The Garden Landscape Guide

Book: C.M Villiers Stuart Gardens of the Great Mughals
Chapter: Chapter 3 The Gardens of the Taj Mahal

Taj Mahal location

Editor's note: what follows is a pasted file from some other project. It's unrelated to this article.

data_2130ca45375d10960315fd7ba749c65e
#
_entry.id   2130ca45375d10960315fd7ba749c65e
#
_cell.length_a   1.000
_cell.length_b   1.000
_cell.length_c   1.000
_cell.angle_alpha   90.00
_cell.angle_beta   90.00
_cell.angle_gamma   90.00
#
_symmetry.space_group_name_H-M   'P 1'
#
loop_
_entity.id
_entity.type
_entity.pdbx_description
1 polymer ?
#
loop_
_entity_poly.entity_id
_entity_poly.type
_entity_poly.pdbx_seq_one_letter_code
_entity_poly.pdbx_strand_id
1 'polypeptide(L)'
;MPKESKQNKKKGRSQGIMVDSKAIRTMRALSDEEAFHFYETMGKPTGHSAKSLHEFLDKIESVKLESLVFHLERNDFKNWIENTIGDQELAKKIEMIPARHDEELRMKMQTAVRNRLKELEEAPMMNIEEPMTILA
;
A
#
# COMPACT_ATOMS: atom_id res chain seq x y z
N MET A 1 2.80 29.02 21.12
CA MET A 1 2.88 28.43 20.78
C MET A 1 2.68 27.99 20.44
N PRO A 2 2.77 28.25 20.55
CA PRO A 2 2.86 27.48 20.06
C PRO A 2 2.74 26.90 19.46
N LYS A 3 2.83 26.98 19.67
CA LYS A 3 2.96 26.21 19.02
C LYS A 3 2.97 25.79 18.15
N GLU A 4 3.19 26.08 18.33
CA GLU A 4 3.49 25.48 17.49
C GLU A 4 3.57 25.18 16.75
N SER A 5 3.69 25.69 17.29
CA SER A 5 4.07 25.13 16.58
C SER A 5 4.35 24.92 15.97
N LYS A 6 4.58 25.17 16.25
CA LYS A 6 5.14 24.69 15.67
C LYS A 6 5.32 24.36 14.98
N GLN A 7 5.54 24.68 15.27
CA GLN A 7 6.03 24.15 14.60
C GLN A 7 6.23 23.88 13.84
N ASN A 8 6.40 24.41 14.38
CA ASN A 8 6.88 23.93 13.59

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A steep mountain-side offers one fine opportunity, the bank of a broad river another. The Nishat Bagh in Kashmir and the Taj gardens at Agra are each perfect of their kind: one a stately terraced hillside garden, the other a gracious riverside garden of the plains. From the high embankment of the Taj, where on either hand octagonal towers jut out conspicuously over the stream, the view of the river is very fine. Octagonal buildings, called chattris or baradaris, mark the angles of the walls in all old Indian gardens. Delightful little summer-houses they are, in which to sit and revel in the distant view; and in the contrast of the burnt-up arid land outside the garden's boundary with the misty fountains, glistening leaves, and vivid colours of the fruit and flowers within. Along the banks of the Jumna many of these old towers still mark the sites of ruined gardens. The octagonal baradaris of the Taj are large and elaborate buildings rising up in five stories from the water's edge. Towards sunset, looking back on Agra city and fort, one of these towers is silhouetted against the sky, all its white marble details lost in the warm dusk of the sandstone, forming a dark foreground to the distant view; the bold turn of the river where the palms of a long deserted garden lean over the silver-grey sand-banks, in and out of which, sweeping in great curves, the river finds its way and swings across to where it flows under the old fortress walls. The towers, and high white buildings of the city, lie almost lost beneath the gathering films of mist and smoke, save for one slender spire, which tells of wise, tolerant days when the great Akbar granted leave and land for every teacher, and India all but turned to meet the Christian claim. Nearer, the fort stands up, a dark mass of solid masonry, against which the Jasmine Tower glimmers faintly, showing the arches through which Shah Jahan last saw the vision of his love; and crowning the citadel, floating like bubbles in the evening air, shine the three pearly domes of the royal mosque.